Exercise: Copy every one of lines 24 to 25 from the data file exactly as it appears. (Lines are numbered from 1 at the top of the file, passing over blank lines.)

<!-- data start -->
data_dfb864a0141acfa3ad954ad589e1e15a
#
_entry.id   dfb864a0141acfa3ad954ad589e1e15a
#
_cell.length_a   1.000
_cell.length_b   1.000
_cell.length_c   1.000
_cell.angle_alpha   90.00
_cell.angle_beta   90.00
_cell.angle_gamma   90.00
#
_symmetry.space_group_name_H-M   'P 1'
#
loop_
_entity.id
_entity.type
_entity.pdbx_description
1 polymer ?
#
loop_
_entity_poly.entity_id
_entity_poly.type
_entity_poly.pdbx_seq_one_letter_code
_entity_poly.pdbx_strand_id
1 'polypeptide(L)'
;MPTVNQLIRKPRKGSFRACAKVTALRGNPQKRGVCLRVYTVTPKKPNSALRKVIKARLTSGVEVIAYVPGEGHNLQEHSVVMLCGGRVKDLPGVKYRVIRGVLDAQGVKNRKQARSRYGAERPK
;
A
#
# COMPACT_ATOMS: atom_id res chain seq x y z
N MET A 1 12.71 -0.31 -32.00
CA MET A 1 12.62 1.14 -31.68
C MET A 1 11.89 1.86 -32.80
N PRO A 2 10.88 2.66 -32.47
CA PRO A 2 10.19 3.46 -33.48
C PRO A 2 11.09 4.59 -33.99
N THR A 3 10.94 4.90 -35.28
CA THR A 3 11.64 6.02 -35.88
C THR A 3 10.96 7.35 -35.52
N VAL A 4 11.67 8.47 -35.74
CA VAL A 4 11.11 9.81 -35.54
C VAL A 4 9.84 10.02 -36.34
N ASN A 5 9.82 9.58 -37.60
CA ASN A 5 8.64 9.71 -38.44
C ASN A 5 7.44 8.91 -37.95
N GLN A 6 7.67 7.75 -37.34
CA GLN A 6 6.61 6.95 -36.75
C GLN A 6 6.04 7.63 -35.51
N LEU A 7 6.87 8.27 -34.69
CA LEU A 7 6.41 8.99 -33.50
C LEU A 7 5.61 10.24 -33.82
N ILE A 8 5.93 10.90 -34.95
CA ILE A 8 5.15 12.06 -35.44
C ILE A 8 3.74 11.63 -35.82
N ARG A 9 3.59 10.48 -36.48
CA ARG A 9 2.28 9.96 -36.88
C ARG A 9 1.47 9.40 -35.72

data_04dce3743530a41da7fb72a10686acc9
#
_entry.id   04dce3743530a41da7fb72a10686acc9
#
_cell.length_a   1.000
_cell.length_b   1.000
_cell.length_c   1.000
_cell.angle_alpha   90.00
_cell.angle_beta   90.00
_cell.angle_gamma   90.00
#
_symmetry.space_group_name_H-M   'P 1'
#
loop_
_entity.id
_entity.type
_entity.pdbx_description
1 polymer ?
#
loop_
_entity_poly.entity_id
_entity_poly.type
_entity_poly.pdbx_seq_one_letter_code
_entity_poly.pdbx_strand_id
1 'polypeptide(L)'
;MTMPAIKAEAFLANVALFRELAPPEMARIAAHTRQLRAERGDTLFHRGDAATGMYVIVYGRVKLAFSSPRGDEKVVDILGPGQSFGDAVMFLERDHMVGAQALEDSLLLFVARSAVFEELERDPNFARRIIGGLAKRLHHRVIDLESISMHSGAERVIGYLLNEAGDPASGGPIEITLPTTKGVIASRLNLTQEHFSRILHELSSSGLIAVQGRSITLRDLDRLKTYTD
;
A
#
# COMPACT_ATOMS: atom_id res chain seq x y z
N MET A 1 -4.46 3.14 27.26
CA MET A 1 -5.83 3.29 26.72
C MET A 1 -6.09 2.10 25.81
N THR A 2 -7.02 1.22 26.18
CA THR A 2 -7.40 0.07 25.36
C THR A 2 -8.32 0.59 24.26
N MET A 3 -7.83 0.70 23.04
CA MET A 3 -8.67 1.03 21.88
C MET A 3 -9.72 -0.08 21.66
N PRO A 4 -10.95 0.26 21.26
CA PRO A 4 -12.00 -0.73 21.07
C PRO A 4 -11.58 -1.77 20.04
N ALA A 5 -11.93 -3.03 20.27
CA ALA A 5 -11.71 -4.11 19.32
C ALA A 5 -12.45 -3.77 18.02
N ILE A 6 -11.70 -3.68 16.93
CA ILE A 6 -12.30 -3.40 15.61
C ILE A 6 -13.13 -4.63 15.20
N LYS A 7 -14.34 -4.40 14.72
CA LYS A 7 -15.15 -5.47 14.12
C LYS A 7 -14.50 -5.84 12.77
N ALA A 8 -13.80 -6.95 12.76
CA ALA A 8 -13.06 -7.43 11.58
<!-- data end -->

_entity_poly.pdbx_strand_id
1 'polypeptide(L)'